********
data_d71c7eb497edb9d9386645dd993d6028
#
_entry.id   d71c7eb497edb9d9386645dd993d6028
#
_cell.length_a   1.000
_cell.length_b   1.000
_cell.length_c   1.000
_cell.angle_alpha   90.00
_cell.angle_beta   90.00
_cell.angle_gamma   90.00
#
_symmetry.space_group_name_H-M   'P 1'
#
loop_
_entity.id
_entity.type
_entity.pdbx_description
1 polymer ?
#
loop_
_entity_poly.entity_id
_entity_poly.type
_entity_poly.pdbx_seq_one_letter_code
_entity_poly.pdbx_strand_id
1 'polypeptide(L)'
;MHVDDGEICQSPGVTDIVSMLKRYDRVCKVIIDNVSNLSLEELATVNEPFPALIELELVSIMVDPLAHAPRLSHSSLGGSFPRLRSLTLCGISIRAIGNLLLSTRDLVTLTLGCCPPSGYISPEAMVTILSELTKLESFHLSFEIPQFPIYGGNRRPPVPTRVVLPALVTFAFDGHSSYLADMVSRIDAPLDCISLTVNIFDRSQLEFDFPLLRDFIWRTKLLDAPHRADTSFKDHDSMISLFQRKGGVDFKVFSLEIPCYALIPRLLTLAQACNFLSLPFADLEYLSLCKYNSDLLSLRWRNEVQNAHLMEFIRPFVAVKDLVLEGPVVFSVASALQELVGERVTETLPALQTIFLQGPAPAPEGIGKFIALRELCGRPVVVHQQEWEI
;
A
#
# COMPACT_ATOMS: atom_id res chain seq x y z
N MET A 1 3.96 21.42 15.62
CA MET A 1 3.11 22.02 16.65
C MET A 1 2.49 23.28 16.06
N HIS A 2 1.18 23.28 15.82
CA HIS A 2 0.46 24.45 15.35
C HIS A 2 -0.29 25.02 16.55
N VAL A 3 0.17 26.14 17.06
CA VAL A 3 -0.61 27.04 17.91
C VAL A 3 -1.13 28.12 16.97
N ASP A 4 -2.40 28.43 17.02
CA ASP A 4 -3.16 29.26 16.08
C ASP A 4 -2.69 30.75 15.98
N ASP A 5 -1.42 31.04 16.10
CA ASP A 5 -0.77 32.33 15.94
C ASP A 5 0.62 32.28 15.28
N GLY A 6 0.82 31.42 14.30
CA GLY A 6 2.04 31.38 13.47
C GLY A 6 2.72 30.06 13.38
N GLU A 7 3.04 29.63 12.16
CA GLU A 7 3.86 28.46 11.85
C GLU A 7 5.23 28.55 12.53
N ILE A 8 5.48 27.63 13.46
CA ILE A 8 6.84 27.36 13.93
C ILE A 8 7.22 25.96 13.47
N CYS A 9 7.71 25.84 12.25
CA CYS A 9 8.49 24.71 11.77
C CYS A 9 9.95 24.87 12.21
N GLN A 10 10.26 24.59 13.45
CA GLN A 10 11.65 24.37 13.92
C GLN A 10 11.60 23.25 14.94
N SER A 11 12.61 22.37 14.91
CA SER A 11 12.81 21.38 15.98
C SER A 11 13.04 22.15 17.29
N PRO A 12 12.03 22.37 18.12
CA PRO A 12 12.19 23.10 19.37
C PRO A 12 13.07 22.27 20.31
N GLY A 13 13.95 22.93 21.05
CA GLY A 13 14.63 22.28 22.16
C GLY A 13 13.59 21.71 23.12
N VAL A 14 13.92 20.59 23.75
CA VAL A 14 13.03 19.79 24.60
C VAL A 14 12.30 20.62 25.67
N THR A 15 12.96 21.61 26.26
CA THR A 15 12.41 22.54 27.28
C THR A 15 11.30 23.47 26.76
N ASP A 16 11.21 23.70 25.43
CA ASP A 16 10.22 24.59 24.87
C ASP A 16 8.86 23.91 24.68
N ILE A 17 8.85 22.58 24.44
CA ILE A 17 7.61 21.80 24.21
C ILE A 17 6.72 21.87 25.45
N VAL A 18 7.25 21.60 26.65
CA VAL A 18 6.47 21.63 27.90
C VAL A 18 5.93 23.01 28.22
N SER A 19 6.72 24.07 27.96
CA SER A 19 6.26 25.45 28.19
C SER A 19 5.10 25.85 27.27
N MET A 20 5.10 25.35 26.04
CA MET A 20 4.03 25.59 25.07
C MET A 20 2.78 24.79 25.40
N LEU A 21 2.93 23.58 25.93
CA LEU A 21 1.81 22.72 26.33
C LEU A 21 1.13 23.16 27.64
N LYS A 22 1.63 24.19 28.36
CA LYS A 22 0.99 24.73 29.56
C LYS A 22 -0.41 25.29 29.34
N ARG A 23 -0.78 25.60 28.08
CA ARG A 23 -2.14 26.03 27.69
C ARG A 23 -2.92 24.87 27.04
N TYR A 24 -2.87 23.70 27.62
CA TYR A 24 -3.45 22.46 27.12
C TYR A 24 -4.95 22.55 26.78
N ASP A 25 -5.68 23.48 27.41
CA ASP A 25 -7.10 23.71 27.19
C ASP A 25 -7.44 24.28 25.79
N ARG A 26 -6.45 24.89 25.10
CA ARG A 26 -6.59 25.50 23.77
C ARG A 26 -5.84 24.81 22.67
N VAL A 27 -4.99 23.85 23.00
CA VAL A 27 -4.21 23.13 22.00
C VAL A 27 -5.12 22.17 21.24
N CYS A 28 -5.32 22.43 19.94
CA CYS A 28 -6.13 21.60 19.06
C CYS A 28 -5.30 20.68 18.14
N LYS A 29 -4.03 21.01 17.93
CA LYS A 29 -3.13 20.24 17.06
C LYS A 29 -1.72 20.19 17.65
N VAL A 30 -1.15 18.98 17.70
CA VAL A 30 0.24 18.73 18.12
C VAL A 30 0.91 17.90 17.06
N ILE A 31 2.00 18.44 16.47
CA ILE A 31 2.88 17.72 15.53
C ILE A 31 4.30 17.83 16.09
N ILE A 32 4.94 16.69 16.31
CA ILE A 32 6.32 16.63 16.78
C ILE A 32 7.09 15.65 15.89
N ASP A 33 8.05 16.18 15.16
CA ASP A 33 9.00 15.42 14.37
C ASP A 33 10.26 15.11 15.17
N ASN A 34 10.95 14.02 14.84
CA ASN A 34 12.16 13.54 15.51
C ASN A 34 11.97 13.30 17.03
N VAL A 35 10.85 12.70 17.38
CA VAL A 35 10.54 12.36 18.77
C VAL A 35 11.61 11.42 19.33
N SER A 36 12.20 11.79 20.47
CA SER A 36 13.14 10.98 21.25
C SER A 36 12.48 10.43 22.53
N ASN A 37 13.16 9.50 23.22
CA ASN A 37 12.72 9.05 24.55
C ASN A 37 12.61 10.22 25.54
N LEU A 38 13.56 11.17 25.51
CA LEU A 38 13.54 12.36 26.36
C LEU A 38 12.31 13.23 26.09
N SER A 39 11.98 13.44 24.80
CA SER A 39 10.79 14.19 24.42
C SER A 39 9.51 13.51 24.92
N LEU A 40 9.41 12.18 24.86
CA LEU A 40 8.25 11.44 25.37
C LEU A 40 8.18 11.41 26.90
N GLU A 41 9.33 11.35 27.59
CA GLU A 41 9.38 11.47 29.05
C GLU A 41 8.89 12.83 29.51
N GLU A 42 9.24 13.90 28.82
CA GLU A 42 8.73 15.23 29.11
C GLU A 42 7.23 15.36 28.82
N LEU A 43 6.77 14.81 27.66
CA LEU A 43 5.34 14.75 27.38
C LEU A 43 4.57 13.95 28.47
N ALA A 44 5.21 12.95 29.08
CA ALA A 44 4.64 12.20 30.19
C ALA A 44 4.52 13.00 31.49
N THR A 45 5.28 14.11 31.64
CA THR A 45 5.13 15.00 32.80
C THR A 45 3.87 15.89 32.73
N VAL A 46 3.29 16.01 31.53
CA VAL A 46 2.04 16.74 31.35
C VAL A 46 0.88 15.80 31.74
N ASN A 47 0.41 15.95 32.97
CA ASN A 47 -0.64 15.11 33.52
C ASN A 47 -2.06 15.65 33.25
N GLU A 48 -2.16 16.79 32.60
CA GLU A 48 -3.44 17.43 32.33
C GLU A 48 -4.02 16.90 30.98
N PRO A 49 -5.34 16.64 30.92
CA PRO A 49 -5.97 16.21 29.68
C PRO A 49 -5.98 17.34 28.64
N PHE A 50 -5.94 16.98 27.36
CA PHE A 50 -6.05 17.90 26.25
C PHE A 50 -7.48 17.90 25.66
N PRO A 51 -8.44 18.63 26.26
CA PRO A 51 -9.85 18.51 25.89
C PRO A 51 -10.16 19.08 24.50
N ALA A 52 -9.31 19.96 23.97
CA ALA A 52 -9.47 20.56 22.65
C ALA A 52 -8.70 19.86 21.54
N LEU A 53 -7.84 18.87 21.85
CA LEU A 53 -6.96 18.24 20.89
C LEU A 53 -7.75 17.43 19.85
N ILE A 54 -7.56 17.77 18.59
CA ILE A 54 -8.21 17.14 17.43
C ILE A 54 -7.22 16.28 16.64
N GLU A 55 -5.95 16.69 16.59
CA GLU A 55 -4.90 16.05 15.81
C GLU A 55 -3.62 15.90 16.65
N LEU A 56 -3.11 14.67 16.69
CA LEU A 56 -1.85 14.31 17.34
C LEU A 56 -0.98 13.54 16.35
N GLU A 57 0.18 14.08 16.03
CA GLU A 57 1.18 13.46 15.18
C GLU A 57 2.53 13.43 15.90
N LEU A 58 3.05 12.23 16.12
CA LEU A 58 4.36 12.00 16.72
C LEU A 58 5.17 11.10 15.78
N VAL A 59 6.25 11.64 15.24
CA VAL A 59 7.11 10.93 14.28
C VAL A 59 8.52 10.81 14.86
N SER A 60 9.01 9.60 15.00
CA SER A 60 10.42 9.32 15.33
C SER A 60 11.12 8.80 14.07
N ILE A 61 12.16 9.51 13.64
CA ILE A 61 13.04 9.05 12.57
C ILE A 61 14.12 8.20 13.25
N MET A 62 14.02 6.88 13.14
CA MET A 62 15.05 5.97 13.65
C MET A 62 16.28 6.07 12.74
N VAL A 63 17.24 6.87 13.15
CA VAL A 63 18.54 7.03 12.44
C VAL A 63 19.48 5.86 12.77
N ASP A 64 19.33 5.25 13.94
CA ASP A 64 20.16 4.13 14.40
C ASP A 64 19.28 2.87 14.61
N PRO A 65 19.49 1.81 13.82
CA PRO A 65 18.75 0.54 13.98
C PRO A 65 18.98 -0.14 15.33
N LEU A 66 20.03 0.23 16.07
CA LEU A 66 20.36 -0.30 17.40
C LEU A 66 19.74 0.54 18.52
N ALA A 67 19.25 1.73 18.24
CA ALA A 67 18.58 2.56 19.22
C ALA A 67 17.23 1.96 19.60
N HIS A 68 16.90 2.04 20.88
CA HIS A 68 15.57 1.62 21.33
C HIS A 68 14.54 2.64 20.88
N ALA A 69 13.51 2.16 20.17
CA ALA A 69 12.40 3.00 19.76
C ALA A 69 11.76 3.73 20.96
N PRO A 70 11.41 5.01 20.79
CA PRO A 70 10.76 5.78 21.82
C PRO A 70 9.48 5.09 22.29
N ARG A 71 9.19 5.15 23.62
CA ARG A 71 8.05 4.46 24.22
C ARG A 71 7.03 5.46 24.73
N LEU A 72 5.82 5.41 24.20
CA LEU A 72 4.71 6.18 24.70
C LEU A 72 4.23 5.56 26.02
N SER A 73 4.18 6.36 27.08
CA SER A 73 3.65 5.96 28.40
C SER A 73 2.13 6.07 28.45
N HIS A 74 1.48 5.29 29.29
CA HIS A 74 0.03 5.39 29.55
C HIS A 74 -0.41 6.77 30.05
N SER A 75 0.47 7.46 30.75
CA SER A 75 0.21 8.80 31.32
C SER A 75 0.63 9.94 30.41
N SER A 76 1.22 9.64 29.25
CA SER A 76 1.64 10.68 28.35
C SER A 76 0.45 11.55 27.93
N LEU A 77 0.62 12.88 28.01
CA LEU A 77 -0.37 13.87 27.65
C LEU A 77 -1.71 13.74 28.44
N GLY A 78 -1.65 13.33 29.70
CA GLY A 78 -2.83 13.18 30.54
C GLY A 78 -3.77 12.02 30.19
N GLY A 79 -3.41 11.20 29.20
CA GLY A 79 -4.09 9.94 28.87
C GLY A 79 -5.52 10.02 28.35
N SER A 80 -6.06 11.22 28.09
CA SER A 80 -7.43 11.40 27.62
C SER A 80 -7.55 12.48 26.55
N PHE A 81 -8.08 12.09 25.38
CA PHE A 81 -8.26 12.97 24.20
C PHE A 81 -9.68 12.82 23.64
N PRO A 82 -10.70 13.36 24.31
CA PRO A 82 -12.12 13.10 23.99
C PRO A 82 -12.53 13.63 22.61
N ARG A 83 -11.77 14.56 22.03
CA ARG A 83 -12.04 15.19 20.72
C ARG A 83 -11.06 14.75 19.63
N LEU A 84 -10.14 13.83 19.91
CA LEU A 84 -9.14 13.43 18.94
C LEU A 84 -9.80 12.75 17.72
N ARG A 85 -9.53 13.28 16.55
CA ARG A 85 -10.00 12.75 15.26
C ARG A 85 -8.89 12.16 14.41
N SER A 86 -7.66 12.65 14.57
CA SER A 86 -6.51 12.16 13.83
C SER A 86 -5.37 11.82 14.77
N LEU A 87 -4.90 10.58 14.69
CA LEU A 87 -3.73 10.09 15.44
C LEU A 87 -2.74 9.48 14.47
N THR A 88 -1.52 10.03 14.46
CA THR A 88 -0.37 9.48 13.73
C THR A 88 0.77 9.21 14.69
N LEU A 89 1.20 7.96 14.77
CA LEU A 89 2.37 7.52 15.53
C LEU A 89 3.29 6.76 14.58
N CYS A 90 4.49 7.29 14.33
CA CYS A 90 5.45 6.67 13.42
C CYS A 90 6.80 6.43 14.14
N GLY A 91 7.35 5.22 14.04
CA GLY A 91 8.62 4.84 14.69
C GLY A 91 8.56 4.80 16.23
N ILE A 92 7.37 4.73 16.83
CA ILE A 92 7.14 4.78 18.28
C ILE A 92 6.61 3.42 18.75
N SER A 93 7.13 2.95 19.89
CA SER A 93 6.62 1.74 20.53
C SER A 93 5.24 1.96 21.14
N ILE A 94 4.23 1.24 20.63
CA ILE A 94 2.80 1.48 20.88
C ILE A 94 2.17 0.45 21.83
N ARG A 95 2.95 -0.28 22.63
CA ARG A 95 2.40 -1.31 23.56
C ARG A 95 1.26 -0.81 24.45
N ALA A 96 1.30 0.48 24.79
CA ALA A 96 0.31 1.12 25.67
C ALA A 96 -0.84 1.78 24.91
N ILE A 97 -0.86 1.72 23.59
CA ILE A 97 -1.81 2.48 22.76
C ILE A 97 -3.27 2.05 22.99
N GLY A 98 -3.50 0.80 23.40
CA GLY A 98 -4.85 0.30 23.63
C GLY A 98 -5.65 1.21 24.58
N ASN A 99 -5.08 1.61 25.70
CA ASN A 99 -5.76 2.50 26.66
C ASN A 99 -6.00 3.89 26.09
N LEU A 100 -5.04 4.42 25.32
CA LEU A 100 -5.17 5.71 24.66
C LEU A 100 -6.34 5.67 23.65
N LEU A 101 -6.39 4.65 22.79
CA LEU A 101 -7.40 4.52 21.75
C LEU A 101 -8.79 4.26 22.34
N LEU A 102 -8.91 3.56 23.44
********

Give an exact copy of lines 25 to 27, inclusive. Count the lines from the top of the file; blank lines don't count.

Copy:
1 'polypeptide(L)'
;MHVDDGEICQSPGVTDIVSMLKRYDRVCKVIIDNVSNLSLEELATVNEPFPALIELELVSIMVDPLAHAPRLSHSSLGGSFPRLRSLTLCGISIRAIGNLLLSTRDLVTLTLGCCPPSGYISPEAMVTILSELTKLESFHLSFEIPQFPIYGGNRRPPVPTRVVLPALVTFAFDGHSSYLADMVSRIDAPLDCISLTVNIFDRSQLEFDFPLLRDFIWRTKLLDAPHRADTSFKDHDSMISLFQRKGGVDFKVFSLEIPCYALIPRLLTLAQACNFLSLPFADLEYLSLCKYNSDLLSLRWRNEVQNAHLMEFIRPFVAVKDLVLEGPVVFSVASALQELVGERVTETLPALQTIFLQGPAPAPEGIGKFIALRELCGRPVVVHQQEWEI
;